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/// Jan 24, 2018 6:00:00 PM

What can the movie 'Passengers' teach us about 'moral relativism'?

Posted by Martin Shervington

I was recently watching the movie ‘Passengers’,  and it got me thinking about moral relativism,  so thought I would share it as a blog.

If you're into science fiction then the movie in its own right is certainly worth a watch, but don’t worry if you are not - there is still an interesting perspective offered.

 

Whichever way, here is a quick trailer to whet your appetite:

 

PASSENGERS - Official Trailer (HD)
 

Very briefly, the storyline revolves around a man travelling with 4999 other passengers to another Solar System, and but wakes up decades early. Lonely, and after a year of life without companions, (and now I will spoil the movie for you) he decides to wake up a fellow passenger.

Without killing the movie completely, let me cut to the chase - he wakes her up, she falls in love with him, she finds out she was woken up (and is not happy about it!), but then the ship starts to fail catastrophically - threatening the life of everyone on board. Working together, they manage to save everyone’s life.

 

Ok, Coaching Room readers, let’s bring this back to MetaEthics - and Moral Relativism in particular.

The basic issue is that a) he woke her up, and she is not happy about it (she feels he has committed a crime as bad as murder toward her), but b) if she hadn’t had been woken up he would not have been able to save the day, and she would have died alongside everyone else. So even though he committed ‘a wrong’ at the time, that wrong led to many lives saved long term, including hers.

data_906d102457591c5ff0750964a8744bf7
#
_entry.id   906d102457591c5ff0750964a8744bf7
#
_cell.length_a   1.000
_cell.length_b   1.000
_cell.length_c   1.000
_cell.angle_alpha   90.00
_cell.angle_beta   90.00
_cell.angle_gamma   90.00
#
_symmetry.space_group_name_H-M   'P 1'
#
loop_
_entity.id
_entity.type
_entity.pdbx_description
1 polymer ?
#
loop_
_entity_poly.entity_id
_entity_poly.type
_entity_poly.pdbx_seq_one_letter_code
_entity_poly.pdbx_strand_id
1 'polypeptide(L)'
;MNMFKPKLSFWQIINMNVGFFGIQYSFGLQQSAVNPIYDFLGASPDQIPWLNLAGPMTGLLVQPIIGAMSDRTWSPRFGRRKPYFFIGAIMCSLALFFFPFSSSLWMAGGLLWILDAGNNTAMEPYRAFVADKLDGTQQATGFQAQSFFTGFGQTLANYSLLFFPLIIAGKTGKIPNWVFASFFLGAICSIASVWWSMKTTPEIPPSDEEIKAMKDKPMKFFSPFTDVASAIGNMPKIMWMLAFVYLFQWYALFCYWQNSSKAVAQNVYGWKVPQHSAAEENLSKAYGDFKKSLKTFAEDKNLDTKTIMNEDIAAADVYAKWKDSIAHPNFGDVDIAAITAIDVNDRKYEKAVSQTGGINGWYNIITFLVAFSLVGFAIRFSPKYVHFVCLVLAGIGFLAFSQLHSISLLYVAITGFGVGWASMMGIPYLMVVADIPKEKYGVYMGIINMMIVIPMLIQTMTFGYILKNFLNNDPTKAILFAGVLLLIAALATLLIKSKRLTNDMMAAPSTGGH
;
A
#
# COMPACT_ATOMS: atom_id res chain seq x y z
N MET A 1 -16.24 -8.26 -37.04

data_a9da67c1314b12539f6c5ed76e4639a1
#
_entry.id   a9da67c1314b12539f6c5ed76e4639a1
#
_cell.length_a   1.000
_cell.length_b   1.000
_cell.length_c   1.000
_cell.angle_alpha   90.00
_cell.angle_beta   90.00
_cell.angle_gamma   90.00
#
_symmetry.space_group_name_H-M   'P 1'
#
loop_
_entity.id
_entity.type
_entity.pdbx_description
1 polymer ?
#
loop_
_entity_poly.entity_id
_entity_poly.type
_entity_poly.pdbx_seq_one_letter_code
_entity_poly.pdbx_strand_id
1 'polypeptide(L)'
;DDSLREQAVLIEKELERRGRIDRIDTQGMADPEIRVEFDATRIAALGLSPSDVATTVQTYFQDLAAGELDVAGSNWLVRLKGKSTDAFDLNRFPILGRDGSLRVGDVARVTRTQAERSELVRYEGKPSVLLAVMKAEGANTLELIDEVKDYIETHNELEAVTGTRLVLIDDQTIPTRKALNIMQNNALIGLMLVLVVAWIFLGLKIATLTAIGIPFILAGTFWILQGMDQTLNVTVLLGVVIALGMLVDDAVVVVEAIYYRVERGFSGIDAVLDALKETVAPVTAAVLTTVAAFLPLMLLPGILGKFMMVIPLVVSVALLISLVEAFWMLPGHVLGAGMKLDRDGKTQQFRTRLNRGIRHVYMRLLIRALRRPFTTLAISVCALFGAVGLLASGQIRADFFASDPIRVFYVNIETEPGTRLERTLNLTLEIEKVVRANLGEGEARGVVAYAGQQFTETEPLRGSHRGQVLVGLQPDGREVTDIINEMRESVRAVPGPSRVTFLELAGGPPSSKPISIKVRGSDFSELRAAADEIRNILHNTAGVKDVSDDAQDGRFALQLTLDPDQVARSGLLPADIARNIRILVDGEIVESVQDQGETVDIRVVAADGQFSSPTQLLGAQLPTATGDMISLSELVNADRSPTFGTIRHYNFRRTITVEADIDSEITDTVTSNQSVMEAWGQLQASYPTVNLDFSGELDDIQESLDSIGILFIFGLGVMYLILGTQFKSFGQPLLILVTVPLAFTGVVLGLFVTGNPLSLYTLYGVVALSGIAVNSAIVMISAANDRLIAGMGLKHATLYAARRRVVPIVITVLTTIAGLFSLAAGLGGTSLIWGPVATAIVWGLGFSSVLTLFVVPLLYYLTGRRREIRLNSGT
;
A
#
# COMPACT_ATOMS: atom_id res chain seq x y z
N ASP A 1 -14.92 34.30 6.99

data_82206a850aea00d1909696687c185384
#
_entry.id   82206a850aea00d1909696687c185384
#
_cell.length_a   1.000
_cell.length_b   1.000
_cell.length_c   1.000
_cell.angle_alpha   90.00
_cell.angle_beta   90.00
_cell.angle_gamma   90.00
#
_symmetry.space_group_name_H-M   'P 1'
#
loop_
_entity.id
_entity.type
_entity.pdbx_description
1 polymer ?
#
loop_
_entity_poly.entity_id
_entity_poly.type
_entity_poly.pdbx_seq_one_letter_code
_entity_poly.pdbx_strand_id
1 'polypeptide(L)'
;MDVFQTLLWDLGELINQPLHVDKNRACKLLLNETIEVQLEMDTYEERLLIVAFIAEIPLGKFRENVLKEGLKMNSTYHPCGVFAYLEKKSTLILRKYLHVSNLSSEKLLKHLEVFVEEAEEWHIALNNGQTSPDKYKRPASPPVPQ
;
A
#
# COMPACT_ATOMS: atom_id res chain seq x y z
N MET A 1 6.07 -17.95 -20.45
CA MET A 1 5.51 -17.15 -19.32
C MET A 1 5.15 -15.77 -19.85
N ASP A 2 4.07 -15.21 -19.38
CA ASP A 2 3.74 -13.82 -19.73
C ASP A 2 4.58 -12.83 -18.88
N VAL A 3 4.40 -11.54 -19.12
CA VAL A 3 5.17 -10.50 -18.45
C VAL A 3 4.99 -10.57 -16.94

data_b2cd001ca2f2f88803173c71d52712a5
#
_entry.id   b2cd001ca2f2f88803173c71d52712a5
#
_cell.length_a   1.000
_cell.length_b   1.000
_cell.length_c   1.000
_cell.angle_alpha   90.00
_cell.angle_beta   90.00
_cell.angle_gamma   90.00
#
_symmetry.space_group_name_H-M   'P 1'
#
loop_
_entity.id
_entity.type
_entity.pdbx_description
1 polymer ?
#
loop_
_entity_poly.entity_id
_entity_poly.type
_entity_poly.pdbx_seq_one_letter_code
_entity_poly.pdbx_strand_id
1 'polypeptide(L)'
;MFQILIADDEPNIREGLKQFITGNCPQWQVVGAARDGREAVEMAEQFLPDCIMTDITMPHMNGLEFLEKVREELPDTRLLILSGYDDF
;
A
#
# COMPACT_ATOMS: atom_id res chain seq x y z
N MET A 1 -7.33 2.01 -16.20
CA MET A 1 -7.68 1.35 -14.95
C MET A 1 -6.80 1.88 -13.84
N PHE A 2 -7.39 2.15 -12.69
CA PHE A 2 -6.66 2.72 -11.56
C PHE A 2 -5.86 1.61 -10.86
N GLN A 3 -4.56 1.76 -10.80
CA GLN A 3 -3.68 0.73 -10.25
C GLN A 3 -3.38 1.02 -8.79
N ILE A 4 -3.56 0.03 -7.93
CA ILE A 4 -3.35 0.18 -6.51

Take a look at such dilemmas here:


Metaethics: Crash Course Philosophy #32
 

This is very much intended as a ‘food for thought’ article rather than given a certain answer to the dilemma - there simply isn’t one.

What it does show is the uncertainty of any fixed point of reference around actions taken i.e. loosening the duality of right/wrong.

 

For those keen to watch the movie, you will also have a question arise as to the actions of the android bar tender. The main character, played by Chris Pratt, tells the barman not to tell the lady (played by Jennifer Lawrence) that he ‘woke her up’. And he doesn’t say those words. But he does manage to drop him in it by mentioning he has been plotting to meet her a year beforehand i.e. revealing that he woke her up. The question we are left with is whether the android intended to upset the apple cart, or whether it was done innocently. Whichever way you choose, as an exercise, it is useful to consider sensory based evidence (facial expression, voice tone etc) when reaching your conclusion.

When it comes to high end movie scripts, crafted to take us on a journey alongside the characters, we still have room for our own interpretation, which in turn can help us consider some of life’s deeper questions. Let us know in comments below what other movies you may well have watched that also relate to this subject - we may even get a debate going in the community (on Facebook) too.

 

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